Research funded by the National Cancer Institute has identified a protein that might play a key role in survival of pleural mesothelioma.
The protein is called UHRF1. It is encoded by a gene of the same name. Researchers believe it may be a driver of growth and spread in malignant mesothelioma.
The research will have to be confirmed on a larger scale. But if it turns out to be true, it could give doctors a new way to extend survival of pleural mesothelioma.
Finding Drivers of Mesothelioma Growth
Pleural mesothelioma is a membrane (mesothelium) cancer caused by asbestos exposure. Although some people do survive mesothelioma, it is rare. Average survival of pleural mesothelioma is right around 18 months.
It can take decades for mesothelioma to develop after asbestos exposure. Once it does, it typically grows and spreads quickly. Researchers are still trying to understand why this is. If they can isolate drivers of mesothelioma growth, they may be able to slow it down.
According to the NCI scientists, the UHRF1 protein “has emerged as an epigenetic driver in human cancers”. Epigenetic means a non-genetic influence on gene expression. The goal of the new study was to determine whether UHRF1 impacts survival of pleural mesothelioma as it seems to with other cancers. If it does, the next step will be to find ways to regulate it.
Increasing Survival of Pleural Mesothelioma
Researchers started by measuring the UHRF1 level in different kinds of cells. They analyzed UHRF1 in
- normal mesothelial cells
- asbestos-exposed mesothelial cells
- lab-grown pleural mesothelioma cells lines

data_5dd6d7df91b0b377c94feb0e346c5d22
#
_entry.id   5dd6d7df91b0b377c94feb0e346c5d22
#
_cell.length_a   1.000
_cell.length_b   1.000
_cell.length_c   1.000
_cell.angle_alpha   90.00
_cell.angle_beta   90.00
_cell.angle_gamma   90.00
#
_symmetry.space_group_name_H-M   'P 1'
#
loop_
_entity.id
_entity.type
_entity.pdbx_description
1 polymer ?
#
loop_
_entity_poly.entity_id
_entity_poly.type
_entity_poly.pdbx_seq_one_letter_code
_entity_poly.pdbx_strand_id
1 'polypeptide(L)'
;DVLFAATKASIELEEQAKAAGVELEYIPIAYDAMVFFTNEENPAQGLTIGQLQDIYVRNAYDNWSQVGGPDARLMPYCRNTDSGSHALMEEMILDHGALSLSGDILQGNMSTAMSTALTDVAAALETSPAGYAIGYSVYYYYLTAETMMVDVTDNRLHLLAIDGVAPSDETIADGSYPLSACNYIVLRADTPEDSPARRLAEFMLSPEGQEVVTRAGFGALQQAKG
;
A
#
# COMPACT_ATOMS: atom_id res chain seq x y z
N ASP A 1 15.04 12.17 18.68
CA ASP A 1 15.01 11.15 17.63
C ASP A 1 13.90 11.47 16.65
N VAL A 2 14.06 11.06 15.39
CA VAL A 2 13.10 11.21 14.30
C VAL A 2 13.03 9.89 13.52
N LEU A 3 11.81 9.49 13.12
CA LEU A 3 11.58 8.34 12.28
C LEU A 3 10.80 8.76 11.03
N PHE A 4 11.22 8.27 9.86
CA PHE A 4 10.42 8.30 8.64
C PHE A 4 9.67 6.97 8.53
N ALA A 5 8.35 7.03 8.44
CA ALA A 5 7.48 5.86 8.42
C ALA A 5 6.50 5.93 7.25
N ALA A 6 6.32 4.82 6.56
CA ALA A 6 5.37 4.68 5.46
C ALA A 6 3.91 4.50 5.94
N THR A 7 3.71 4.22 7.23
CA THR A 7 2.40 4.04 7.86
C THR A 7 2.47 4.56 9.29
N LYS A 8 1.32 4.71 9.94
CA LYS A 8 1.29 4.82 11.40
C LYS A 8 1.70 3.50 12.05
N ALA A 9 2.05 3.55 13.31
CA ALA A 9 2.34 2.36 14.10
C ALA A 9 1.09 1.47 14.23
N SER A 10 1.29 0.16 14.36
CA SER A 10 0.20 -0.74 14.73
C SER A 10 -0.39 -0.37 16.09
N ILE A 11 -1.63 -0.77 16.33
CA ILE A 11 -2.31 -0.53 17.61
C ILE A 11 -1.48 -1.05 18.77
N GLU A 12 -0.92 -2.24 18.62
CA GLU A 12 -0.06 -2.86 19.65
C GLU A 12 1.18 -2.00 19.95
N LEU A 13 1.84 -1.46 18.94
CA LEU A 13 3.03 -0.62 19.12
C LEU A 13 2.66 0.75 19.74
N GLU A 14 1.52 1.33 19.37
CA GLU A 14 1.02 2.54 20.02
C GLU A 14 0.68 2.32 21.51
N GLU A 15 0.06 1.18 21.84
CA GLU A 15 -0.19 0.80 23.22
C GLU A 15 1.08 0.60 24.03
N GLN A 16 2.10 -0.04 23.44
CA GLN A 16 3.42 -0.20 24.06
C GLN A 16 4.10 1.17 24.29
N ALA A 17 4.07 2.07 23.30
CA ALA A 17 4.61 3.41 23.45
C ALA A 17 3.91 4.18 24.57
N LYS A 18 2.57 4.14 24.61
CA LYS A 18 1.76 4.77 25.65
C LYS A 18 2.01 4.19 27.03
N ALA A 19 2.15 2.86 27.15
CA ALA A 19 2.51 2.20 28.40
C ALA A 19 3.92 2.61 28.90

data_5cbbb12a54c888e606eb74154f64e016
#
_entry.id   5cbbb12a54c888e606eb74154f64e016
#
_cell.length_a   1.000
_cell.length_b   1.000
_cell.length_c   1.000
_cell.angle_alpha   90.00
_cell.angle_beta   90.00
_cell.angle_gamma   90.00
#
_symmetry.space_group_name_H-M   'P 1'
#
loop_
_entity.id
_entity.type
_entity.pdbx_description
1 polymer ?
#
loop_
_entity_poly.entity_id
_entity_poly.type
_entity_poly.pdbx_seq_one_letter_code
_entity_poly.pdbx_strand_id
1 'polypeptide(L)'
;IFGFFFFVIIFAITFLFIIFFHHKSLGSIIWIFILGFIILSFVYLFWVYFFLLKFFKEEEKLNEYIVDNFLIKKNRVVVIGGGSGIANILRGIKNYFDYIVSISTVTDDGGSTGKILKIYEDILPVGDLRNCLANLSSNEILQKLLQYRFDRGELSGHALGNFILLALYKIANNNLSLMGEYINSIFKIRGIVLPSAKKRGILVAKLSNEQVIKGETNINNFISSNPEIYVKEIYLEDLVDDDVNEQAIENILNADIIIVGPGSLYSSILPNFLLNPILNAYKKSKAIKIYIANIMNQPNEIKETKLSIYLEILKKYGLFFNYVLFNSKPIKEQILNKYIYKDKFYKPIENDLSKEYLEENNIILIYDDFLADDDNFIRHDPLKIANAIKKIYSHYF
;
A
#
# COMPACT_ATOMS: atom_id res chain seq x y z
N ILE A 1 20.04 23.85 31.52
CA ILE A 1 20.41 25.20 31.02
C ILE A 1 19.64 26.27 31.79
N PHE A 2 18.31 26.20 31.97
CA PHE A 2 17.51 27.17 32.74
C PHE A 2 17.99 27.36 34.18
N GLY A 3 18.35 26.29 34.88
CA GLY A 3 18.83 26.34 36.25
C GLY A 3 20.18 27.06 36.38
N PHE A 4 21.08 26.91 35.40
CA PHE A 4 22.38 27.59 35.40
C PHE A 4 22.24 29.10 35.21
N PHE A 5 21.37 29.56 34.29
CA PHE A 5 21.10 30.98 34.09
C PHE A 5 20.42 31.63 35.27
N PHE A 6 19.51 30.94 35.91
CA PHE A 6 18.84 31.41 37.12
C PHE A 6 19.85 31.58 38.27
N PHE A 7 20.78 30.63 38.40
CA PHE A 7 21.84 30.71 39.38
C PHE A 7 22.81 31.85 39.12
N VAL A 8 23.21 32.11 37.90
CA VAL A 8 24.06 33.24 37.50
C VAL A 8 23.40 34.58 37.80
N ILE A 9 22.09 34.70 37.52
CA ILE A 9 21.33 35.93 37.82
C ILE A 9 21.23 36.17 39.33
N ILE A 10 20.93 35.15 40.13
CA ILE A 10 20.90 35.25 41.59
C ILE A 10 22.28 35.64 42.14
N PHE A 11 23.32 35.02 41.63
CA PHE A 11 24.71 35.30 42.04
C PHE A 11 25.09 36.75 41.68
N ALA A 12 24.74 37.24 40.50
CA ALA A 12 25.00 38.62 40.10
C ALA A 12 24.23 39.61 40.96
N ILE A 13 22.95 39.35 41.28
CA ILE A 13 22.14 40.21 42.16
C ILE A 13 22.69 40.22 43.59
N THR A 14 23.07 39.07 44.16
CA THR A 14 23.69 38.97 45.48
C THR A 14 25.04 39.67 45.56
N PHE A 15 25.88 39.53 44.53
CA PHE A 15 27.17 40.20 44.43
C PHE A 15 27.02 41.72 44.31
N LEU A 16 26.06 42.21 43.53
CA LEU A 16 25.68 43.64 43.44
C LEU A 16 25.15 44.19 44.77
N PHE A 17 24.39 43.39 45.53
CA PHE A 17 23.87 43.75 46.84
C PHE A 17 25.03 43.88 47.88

- normal pleural membrane cells
- cells from pleural mesothelioma patients
“UHRF1 expression was significantly higher in malignant pleural mesothelioma lines and specimens,” states the report in the Journal of Thoracic Oncology. Even the normal mesothelioma cells had higher levels of UHRF1 after asbestos exposure.
Even more importantly, patients with higher UHRF1 had shorter survival of pleural mesothelioma. “The overexpression of UHRF1 was associated with decreased overall survival in patients with MPM,” writes NCI researcher David Schrump.
Researchers experimented with different ways to knock down UHRF1 expression. The chemotherapy drug mithramycin reduced UHRF1 in lab-grown cells and in mice that were infected with pleural mesothelioma. Drugs that raised levels of the tumor suppressor protein p53 also reduced UHRF1.
The researchers concluded that UHRF1 helps mesothelioma tumors grow and that reducing it could improve survival in pleural mesothelioma.
“These findings support the efforts to target UHRF1 expression or activity for mesothelioma therapy,” the study concludes.
Reardon, E, et al, “UHRF1 Is a Novel Druggable Epigenetic Target in Malignant Pleural Mesothelioma”, September 11, 2020, Journal of Thoracic Oncology, Epub ahead of print, https://www.jto.org/article/S1556-0864(20)30716-4/fulltext
Moench, S, “UHRF1 May Be an Actionable Target in Malignant Pleural Mesothelioma”, October 8, 2020, Cancer Therapy Advisor, https://www.cancertherapyadvisor.com/home/cancer-topics/lung-cancer/mesothelioma-uhrf1-actionable-target-treatment/